Monday, August 5, 2019

Riley

Riley died a month ago today and the pain is just as sharp and gnawing as it was that day. He lived 12 years and 3 months.  If he were here right now, he’d be laying on his bed on the front porch, looking out over the farm, and every now and then, looking up to make sure I was still there with him.



Even when he was tired and hurting, he always chased anything he saw in the yard - squirrels, badgers, birds, Peter and Paul (the rabbits) or Fuzzy and Big Momma (the deer) .... even on his last day with us. He was a fierce protector. Every morning when he got up and last thing before he went to bed at night, he would go outside and bark his “battle cry”. He warned them, and he protected us.


He was the great protector. He served that role as the man of the house when Ronnie deployed countless times. I can still remember so vividly Ronnie whispering in Riley's ear, seabag in hand as he walked out the door, “Take care of your Momma.”


We miss him every day and the house is so empty without him. His dog food is still in the pantry, his biscuits are still in the cabinet. The steps Ronnie built for him years ago, are still sitting beside the bed. It’s still too difficult to let those things go. It nearly broke us having to let him go.


I will never forget as a puppy, how much he tormented my Shelby. And how I blamed him for every accident in the house, even though in my heart I knew Shelby was the one. I loved Shelby at first sight and while it took a little longer with Riley, the love I had for him was unequivocally the same.  Shelby was our philosopher and Riley was the clown.  He was so goofy in the way he ran and played.  His hips and knees and back were full of arthritis, even at a young age, and I think that played a large part in him wanting to comfortably sit in someones lap or in a chair, just as a human would.  As much as he was a clown, we called him Sir Riley because of how regal he sat in a chair.  



We moved to the farm with Riley almost 2 years ago. And it is, and always will be, one of my favorite things to remember seeing him free on the farm. No more cars or people passing by to watch through the window, no more leashes. No constraints, just freedom. I relished our walks on the farm. We’d start the walk off together and then, he’d wander wherever he wished, joining me again at the end of the walk. Panting and sometimes limping, the look on his face saying, “Wasn’t that fun, Momma?”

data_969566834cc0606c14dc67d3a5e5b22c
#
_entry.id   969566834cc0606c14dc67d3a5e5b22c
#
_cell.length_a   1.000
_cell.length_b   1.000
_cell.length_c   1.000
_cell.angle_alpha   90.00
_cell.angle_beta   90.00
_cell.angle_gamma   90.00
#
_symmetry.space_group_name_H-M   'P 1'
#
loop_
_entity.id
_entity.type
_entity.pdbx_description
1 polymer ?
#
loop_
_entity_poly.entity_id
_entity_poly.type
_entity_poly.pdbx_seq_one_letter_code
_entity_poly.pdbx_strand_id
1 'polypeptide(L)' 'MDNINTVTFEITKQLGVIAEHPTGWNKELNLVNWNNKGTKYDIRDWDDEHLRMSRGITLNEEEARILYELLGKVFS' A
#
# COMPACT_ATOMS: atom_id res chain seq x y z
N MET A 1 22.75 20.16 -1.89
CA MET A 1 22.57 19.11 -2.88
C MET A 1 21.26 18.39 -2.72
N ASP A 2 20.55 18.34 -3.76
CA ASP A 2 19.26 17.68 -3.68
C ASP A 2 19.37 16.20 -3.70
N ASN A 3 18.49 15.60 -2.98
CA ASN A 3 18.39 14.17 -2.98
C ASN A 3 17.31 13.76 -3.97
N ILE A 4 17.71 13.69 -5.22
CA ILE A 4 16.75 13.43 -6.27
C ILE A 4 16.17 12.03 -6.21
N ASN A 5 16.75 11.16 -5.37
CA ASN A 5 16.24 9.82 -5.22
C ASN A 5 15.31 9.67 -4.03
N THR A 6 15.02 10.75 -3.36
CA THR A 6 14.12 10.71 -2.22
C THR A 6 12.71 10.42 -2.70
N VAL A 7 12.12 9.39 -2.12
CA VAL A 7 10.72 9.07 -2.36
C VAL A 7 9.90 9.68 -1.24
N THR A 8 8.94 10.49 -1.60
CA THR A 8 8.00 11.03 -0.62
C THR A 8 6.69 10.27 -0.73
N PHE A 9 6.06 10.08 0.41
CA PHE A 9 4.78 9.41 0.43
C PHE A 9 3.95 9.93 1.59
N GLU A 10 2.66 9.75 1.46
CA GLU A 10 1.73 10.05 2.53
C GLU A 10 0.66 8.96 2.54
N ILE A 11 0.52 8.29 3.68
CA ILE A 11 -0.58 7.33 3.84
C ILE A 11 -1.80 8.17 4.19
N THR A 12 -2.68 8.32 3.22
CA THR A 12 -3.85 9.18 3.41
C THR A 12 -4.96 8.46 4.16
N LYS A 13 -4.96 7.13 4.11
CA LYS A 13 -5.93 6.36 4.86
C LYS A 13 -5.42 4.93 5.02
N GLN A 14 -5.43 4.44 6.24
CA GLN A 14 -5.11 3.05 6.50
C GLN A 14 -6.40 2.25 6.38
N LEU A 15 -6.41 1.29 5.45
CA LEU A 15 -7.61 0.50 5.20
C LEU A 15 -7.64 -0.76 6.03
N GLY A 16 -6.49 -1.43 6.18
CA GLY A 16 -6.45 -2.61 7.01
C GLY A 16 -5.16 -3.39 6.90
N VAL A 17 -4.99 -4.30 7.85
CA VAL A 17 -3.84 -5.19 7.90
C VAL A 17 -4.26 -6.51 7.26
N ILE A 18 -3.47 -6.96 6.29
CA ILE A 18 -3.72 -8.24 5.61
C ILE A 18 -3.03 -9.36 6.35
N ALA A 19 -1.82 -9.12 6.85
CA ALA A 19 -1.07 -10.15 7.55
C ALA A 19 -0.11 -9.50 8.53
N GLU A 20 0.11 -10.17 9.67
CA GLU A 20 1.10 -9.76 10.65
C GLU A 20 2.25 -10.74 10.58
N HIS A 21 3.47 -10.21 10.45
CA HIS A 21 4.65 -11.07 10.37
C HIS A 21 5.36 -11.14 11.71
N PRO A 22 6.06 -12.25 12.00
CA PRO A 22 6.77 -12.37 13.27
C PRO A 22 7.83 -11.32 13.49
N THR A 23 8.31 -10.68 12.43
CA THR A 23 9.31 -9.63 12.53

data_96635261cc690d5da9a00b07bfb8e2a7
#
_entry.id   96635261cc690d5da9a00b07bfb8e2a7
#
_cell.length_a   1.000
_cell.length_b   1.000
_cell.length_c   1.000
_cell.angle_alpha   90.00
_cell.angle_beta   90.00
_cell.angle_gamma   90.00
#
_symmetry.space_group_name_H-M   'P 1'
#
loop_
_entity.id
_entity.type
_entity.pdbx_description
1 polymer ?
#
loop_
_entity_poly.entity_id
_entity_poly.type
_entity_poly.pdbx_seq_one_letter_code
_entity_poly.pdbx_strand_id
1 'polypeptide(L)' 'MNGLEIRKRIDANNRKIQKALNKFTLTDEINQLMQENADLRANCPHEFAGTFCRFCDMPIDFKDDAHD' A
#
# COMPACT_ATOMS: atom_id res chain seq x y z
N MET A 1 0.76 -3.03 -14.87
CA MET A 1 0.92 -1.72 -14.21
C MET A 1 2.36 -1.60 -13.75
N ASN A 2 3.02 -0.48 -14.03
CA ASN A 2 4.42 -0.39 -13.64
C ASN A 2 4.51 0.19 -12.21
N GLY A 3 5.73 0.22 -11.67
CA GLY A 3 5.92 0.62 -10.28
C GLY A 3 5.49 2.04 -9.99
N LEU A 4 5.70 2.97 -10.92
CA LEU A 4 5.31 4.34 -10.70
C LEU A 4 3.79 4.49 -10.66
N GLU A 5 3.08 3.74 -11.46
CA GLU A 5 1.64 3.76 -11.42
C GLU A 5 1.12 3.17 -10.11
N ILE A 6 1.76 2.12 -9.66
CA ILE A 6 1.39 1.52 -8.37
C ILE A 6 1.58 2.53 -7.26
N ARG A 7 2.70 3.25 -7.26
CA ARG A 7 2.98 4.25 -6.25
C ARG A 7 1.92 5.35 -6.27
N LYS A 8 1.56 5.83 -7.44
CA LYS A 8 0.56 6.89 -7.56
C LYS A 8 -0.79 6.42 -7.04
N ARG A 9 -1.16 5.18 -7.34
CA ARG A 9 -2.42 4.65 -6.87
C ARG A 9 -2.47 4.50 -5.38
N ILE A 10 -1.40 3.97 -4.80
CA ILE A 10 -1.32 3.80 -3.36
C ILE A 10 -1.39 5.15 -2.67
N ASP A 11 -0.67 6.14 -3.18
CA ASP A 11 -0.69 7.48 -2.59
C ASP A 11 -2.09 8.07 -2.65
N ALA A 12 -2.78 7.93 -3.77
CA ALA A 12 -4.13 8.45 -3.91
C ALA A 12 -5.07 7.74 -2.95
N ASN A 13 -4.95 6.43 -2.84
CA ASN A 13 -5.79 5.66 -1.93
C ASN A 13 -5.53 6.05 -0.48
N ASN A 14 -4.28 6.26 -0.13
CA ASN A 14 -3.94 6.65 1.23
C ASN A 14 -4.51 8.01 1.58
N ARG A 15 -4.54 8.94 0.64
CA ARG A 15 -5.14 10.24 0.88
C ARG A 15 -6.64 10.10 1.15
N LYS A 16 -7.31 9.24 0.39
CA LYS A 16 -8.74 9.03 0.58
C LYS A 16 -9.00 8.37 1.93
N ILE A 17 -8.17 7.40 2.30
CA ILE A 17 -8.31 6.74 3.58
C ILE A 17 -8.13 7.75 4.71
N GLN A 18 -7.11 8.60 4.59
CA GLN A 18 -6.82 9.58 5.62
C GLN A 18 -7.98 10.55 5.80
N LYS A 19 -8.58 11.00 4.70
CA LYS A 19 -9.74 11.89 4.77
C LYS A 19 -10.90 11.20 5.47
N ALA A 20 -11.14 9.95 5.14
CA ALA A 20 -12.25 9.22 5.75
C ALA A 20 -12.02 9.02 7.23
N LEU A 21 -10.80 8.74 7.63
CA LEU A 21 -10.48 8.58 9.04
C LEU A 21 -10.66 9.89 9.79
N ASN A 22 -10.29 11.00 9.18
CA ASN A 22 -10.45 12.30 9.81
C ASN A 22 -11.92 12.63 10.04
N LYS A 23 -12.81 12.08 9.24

As he aged and before the seizures began, he became my shadow. Very clingy, he barely let me out of his sight. When I walked out of the room, he barked incessantly until I came back. In my heart, I knew his time with us was coming to an end.  But when he started having seizures in April, we knew it wasn't good. But, just as with every illness or injury in the past, he’d seemingly bounce back. A tumor on his brain became the one thing he just could not bounce back from.  We doted and watched over him for months. Canceling plans or trading off when one of us needed to go somewhere because we didn’t want to leave him alone. Countless nights spent up with him because he was restless and needy, confused about what was happening to his body. Medicine round the clock, ice biscuits to help with the panting, spoon feeding him every meal. At first, because we felt sorry for him in his state but towards the end, just because he liked it so damn much.


On his last day, we went for a walk, we had a picnic, we smothered him in kisses and love and we had the best day together with him. This was his last day on the farm with us and I like to think that he was smiling just as much as we were.  He died here on the farm, as it was meant to be. And his beautiful spirit lives on here.



Riley - I miss you in the morning, I miss you in the evening. I miss you in the afternoon, and I miss you under the moon.


1 comment:

  1. What a beautiful tribute to your darling boy. I'm so sorry that you have to feel this pain. Incredible love does that to you. ❤️

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